National Signing Day: How one day in February fields the CFB Playoff bracket

By Amy Daughters -

Feb. 1, 2017 is the day that will ultimately decide which teams play for a national championship over the next five seasons.

Don’t believe it?

The common link connecting the only three teams to have ever won a national title under the CFB Playoff regime is a top-ten average in team recruiting rankings (as per Rivals.com) over the five national signing days leading up to the championship. Take a look.

2014 Champion – Ohio State – average team recruiting rank 2010-14: 9.2

2015 Champion – Alabama – average team recruiting rank 2011-15: 1.2

2016 Champion – Clemson – average team recruiting rank 2012-16: 10.2

The only other school that’s ever won a CFB Playoff game is Oregon, who destroyed Florida State 59-20 in the first-ever bracket in 2014. The Ducks average rank from 2010-14 was 16.6 – out of the top ten but well within the top twenty.

Next, check out the four schools who are 0-1 in CFB Playoff action.

Florida State – lost to Oregon in 2014 Playoff – average team recruiting rank 2010-14: 6.4

Michigan State – lost to Alabama in 2015 Playoff – average team recruiting rank 2011-15: 32.8

Oklahoma – lost to Clemson in 2015 Playoff – average team recruiting rank 2011-15: 13.8

Washington – lost to Alabama in 2016 Playoff – average team recruiting rank 2012-16: 29

The message is clear – a program can make the Playoff with subpar recruiting ranks, but they won’t make it to/win the title game. Or, such a team hasn’t pulled that off yet.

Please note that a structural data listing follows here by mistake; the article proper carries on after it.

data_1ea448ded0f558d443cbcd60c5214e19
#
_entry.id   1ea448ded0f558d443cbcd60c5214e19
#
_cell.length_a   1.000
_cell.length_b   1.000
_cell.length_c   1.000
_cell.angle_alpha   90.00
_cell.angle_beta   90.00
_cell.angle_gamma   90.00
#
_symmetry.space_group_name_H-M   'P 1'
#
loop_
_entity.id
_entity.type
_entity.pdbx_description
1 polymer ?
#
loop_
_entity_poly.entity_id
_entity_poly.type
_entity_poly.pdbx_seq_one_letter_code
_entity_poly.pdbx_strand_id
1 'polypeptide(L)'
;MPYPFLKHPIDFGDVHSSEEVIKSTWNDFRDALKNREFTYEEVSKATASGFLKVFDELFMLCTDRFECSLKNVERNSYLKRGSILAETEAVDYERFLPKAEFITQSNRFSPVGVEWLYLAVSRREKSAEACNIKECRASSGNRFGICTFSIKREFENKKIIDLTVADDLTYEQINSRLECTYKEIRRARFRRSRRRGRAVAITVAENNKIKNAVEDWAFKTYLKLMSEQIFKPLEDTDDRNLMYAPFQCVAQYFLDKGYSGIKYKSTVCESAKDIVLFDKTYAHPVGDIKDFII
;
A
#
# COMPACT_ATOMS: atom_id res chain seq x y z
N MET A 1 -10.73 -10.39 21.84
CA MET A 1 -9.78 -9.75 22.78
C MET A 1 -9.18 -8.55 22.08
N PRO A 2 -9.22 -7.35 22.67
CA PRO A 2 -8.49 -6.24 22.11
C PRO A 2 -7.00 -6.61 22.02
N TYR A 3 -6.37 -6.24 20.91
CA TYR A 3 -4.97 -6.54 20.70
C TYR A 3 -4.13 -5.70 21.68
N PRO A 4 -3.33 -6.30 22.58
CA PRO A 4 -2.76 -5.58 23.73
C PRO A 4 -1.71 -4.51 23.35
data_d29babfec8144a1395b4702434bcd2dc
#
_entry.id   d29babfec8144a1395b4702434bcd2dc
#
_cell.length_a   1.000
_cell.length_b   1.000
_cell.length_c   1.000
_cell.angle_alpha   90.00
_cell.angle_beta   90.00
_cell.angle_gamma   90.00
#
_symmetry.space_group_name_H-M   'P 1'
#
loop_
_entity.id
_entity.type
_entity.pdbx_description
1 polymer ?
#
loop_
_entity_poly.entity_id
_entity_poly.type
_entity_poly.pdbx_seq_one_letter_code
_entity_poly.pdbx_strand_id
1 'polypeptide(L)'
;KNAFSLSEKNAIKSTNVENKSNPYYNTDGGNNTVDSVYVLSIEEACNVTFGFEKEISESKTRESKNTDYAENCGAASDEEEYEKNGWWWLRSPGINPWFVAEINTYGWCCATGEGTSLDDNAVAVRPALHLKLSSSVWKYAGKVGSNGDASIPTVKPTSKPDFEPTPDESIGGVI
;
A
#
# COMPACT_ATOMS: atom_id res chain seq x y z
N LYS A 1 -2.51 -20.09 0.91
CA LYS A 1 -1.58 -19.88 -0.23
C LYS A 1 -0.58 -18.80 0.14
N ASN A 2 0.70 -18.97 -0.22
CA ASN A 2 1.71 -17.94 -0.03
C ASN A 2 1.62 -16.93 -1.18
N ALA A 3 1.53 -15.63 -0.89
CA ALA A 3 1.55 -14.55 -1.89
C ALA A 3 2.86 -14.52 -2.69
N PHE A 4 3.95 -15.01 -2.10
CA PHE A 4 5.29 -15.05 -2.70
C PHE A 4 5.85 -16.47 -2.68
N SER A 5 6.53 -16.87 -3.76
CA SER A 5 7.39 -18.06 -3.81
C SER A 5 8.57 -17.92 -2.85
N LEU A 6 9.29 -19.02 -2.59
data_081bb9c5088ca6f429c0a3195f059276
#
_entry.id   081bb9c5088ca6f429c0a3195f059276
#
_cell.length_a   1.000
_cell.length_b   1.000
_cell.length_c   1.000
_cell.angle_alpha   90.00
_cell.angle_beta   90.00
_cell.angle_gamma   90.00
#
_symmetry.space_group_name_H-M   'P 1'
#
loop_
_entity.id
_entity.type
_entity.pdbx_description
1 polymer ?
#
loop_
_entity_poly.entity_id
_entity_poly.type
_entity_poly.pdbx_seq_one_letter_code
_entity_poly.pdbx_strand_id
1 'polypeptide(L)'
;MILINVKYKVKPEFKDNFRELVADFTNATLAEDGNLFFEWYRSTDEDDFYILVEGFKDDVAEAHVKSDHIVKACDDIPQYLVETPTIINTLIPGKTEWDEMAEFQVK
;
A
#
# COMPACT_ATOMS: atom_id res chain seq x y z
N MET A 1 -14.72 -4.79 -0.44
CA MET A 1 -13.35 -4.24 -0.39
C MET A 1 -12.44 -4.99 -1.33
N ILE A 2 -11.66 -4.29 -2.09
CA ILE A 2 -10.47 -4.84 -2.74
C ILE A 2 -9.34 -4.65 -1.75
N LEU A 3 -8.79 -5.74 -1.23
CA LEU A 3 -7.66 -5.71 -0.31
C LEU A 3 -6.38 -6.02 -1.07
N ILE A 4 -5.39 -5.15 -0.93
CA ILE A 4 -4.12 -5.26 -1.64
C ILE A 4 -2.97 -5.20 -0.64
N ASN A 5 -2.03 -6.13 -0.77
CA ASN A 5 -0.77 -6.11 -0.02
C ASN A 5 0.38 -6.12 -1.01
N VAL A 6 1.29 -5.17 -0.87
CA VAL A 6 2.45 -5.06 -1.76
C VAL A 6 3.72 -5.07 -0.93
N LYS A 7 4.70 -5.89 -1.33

Next, let’s look at each of the playoff seasons and identify those schools with a five-year top-ten average in team recruiting that didn’t make the bracket.

2014 (team recruiting averages from 2010-14)

Florida – 5.8 average – finished 7-5, third in the SEC West. Beat East Carolina in the Birmingham Bowl. Unranked in final AP poll.

USC – 7.2 average – finished 9-4, tied for second place in the Pac-12 South. Beat (25) Nebraska in the Holiday. No. 20 in final AP.

LSU – 7.6 average – finished 8-5, tied for fourth place in the SEC West. Lost to Notre Dame in the Music City. Unranked in the final AP.

Auburn – 7.8 average – finished 8-5, tied for fourth place in the SEC West. Lost to (17) Wisconsin in the Outback. No. 22 in the final AP.

Georgia – 10.4 average – finished 10-3, second place in the SEC East. Beat (20) Louisville in the Belk. No. 9 in the final AP.

Texas – 10.4 average – finished 6-7, tied for third in the Big 12. Lost to Arkansas in the Texas Bowl. Unranked in the final AP.

2015 (team recruiting averages from 2011-15)

Florida State – 5.0 average – finished 10-3, second place in the ACC Atlantic. Lost to (14) Houston in the Peach. No. 14 in the final AP.

Ohio State – 5.8 average – finished 12-1, tied for second in the Big Ten East. Beat (8) Notre Dame in the Fiesta. No. 4 in the final AP.

USC – 7.2 average – finished 8-6, tied for first in the Pac-12 South, but lost to (7) Stanford in Pac-12 title game. Lost to (23) Wisconsin in the Holiday. Unranked in the final AP.

LSU – 8.0 average – finished 9-3, tied for third in the SEC West. Beat Texas Tech in the Texas Bowl. No. 16 in the final AP.

Auburn – 8.4 average – finished 7-6, last place in the SEC West. Beat Memphis in the Birmingham. Unranked in the final AP.

Georgia – 8.4 average – finished 10-3, tied for second in the SEC East. Beat Penn State in the TaxSlayer. Unranked in the final AP.

Florida – 10.0 average – finished 10-4, won the SEC East, but lost to (2) Alabama in the SEC title game. Lost to (17) Michigan in the Citrus. No. 25 in the final AP.  

2016 (team recruiting averages from 2012-16)

Florida State – 5.0 average – finished 10-3, third place in the ACC Atlantic. Beat (6) Michigan in the Orange. No. 8 in the final AP.